Then, I was playing with bleach, and was like “omg what would happen if I put bleach on it?” and the glorious green blobs are what happened. Oh, the possibilities this experiment brings.

Then there was this one time I was working on a photo series (that you will soon see,) and something went wonky and the developer got stuck on the image. But hey, it’s cool looking.

I have a lot of plans with this camera. I bought a flash for it in Alabama (at an antique shop on the way to New Orleans– I figured I could use it for something,) and the bulbs for it still exist. I’d also like to do more low light stuff, but even when the camera is on a tripod, my hand shakes too much. So, I have yet to figure that out.

I found mine at a thrift shop, so if you’re interested in taking these kinds of photos, keep an eye out, and even check eBay. I also recommend the bleaching– it was so cool!

Happy Shooting!

Specks from an Antique Camera

I’ve had my Voigtlander V6 for almost a year now, and I’ve just gotten my fourth roll of film from it developed. I’ve been pleased with every roll I’ve shot on this pretty old thing. When I went to pick up my photos from the lab, I was told “You might want to look at these, they have black specks–”

“Oh, I know!”

“Oh. Okay…”

That’s why I love this camera so much. It’s an antique, and it gives that look to my photos. LOVE LOVE LOVE.

But enough of that. I took it out for Memorial Day weekend, which was filled with all sorts of adventures.

Near Mitchell’s house in the middle of nowhere, there is the decrepit house. It gives him the heebie jeebies, but I think it’s awesome. The others are from my adventures at the country fair, Wayne State University, and my grandfather’s Memorial Day picnic.

That dollhouse photograph is easily one of my most favorite photographs ever. It’s at my grandpa’s house, and when I was little I played with it every time I was over there. For hours. The tiny dolls that went with it went through drama that would make today’s soap operas pale in comparison. I guess you could say I’ve always been creative? Or deranged.

So, there’s that. Do you have an old camera that you love to shoot with?

Happy Shooting!

January’s Photos, Year Two

Last January, I decided enough was enough and started to carry a camera with me wherever I went. It seems like that would be common sense, considering my passion for photography, but too many times I had missed a picture perfect opportunity because I didn’t have a camera with me. So, for the past year, I’ve been carrying my Fuji Natura Classica around, mostly searching for instances of beautiful light.

I’m going for round two, since I rather enjoyed this minor project. Some photographer somewhere said that photography teaches you how to see without a camera. Let’s go with that. So yeah. That’s what’s going on.

I’m not going to say anything about my life this past month and let my photos relay a story about how my life is more awesome than it actually is. Just piece them together. I’m really really cool– I mean, I have a lava lamp, that must mean I’m rad.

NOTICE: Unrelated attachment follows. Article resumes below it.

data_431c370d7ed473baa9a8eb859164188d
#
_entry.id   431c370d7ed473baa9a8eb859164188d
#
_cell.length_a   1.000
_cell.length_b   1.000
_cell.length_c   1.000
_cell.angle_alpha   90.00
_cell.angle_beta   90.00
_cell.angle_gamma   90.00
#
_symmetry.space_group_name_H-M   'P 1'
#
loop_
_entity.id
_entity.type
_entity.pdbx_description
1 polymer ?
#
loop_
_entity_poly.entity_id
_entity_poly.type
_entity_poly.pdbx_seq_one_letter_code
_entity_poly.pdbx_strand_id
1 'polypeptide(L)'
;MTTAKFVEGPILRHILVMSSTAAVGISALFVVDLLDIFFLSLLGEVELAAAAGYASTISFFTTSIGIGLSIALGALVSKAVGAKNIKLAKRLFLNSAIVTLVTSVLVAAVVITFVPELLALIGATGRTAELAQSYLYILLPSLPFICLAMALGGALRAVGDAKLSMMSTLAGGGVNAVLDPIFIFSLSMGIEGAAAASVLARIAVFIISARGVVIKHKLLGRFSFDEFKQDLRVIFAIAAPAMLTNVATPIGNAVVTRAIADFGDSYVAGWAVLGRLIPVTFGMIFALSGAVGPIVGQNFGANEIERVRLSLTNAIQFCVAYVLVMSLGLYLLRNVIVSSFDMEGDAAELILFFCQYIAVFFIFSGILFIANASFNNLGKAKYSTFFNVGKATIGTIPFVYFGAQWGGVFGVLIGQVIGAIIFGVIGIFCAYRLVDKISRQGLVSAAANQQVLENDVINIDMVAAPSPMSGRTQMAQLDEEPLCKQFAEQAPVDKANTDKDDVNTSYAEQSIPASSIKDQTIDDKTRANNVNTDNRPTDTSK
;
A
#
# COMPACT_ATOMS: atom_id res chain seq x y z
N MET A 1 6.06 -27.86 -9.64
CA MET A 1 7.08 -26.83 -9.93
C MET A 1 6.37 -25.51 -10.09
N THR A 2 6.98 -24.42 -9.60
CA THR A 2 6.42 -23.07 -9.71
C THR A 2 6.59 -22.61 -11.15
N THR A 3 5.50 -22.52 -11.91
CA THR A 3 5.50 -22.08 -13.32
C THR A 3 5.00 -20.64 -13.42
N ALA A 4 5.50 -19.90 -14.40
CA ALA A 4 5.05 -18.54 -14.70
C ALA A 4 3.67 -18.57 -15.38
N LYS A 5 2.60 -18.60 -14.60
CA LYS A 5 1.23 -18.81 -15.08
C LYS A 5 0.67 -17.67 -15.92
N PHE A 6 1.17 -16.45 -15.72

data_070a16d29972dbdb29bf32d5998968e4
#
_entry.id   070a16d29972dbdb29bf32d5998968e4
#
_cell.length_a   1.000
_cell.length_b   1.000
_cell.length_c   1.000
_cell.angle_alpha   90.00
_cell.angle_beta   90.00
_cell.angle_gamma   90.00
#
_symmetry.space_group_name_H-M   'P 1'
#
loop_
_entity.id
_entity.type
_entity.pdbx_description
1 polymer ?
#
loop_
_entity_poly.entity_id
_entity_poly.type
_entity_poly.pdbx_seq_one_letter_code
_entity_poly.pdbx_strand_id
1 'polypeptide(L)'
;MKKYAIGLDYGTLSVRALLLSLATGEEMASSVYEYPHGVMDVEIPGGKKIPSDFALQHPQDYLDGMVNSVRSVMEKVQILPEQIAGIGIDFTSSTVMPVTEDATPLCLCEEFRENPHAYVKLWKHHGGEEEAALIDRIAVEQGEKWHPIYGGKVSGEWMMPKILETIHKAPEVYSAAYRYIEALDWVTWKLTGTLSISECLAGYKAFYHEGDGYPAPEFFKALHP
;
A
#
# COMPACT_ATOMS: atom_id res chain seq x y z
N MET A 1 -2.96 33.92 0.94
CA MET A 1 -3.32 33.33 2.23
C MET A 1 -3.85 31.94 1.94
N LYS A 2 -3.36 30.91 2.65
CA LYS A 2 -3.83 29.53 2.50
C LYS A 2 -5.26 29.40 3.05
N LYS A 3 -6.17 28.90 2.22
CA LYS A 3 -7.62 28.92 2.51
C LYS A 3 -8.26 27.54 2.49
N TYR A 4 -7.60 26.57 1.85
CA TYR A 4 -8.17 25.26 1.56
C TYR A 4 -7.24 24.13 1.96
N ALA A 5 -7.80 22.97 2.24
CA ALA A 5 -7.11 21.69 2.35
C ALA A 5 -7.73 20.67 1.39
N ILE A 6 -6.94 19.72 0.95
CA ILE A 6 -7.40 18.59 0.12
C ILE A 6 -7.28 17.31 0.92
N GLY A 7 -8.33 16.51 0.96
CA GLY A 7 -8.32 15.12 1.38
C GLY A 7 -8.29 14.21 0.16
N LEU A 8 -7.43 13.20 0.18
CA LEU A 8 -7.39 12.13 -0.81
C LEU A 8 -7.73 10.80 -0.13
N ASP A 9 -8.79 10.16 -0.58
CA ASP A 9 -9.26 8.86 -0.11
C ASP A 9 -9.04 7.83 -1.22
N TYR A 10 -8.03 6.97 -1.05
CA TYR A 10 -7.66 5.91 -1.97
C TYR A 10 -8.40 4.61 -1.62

Happy Shooting!

Seeing in England

The results are in and scanned! This roll of Fuji Natura Film was super successful, and over half of the photos I took I liked- there are only 10 out of 36 that didn’t make the cut.

This roll included my trip to Stratford-upon-Avon, Hillsong Church, Harrod’s, Oxford Street, Piccadilly Circus, The Globe, and the St. Paul’s area.

Story time: I’ve been getting my 35mm film developed at Snappy Snaps. Now, whenever I go in, it’s hit or miss on what photo specialist I get: either the friendly one that gives me a student discount, or the rough looking one that doesn’t. This time I got the rough one.

When I came to pick up my photos, the photograph of my two friends looking at purses was on the top of the stack, which Mr. Rough saw. He made a face, rolled his eyes and said, “Nice handbags.” I said thanks.

This guy is scary. Like, he looks like a mob boss. Maybe he is the head of a drug cartel or something and photography is a hobby or something. I can see it now: photo specialist by day, crime lord by night.

But anyway.

I read a wonderful quote earlier today that I would like to share with you all. It’s from the wonderful Dorothea Lange, and is as follows:

“The camera is an instrument that teaches people how to see without a camera.”

It was extraordinary that this quote cropped up today, because earlier I was thinking about how I no matter where I look, I see potential for a photograph. My eyes have been trained to see compositions everywhere; I am able to anticipate people’s movements, I know the right time to press the shutter. Because of photography, I see so much more than I did before. It’s a gift and, sometimes, a curse. It’s a curse sometimes when I’m too absorbed in photographing the moment, I myself do not get to experience it fully. It’s tricky business, but I wouldn’t trade it for anything.

So that was a rant that didn’t really have anything to do with London, so here, I’ll make it up to you: Tea and Crumpets.

Happy shooting!